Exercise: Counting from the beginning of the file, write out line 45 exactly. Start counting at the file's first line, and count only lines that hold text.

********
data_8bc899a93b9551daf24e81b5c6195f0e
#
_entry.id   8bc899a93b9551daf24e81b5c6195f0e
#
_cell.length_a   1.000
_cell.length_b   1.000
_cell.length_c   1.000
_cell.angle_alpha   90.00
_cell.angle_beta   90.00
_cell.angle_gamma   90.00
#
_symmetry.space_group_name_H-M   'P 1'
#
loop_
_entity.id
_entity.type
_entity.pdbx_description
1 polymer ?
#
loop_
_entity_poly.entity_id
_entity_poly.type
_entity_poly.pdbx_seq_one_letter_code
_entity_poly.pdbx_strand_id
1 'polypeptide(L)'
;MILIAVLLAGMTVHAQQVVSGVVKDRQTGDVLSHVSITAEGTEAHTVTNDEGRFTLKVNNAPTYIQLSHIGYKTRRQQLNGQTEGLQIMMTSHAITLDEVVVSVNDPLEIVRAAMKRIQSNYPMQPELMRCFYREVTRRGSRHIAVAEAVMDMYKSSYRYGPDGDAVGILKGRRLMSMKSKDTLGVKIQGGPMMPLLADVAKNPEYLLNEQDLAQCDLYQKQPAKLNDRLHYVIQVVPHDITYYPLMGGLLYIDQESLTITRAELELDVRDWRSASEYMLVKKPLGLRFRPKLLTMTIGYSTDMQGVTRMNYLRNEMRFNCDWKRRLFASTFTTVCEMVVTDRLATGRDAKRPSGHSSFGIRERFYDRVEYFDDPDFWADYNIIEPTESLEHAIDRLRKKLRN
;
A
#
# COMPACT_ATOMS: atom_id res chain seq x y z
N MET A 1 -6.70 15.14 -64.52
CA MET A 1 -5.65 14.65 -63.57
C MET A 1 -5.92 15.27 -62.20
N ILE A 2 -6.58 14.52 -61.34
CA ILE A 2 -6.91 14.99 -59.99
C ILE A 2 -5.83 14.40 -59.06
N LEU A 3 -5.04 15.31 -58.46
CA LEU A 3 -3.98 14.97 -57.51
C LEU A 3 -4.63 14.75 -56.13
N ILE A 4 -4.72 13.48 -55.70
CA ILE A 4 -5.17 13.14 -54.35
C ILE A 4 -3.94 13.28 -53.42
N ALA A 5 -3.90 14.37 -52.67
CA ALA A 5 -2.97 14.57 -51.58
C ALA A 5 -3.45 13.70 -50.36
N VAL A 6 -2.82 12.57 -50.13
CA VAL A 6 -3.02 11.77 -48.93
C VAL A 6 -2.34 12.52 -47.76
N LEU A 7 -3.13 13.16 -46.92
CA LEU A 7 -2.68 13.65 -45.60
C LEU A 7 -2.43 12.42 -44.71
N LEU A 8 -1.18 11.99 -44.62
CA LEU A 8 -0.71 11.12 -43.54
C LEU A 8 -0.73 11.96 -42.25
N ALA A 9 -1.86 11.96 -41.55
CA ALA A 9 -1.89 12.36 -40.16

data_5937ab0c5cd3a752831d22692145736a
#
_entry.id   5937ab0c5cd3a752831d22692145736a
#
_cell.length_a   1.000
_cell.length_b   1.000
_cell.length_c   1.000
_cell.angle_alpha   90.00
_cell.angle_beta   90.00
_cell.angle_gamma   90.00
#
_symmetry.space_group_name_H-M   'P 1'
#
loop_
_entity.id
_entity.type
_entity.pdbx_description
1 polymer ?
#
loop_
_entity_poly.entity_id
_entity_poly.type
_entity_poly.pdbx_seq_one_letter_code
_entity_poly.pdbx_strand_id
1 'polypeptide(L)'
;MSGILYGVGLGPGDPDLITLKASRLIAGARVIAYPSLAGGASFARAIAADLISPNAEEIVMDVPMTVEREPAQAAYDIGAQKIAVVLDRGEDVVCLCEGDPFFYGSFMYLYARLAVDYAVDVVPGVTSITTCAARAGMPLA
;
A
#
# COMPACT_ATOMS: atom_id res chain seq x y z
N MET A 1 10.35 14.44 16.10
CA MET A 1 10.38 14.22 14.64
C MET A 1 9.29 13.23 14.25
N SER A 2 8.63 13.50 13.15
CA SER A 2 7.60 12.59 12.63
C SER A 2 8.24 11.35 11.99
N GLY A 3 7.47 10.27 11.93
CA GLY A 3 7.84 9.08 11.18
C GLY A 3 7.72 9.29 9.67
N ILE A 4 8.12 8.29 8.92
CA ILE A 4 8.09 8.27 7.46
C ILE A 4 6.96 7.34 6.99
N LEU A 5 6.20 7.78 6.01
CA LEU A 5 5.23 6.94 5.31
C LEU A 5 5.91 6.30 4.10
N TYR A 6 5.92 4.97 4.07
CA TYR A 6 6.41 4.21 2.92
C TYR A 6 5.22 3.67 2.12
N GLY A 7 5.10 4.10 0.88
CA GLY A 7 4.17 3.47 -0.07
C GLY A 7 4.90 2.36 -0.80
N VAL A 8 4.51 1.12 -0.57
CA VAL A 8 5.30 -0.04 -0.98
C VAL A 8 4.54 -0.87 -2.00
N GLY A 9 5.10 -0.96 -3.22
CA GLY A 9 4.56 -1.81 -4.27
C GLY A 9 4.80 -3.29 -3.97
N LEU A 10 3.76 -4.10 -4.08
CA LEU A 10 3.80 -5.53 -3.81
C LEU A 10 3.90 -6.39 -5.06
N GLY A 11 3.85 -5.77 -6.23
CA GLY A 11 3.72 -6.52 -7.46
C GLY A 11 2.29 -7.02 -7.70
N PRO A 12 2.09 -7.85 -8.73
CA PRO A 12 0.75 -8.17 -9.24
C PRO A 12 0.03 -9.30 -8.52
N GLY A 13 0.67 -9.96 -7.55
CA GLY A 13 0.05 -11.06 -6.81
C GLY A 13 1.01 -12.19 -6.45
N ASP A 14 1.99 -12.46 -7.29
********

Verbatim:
C ALA A 5 -3.45 13.70 -50.36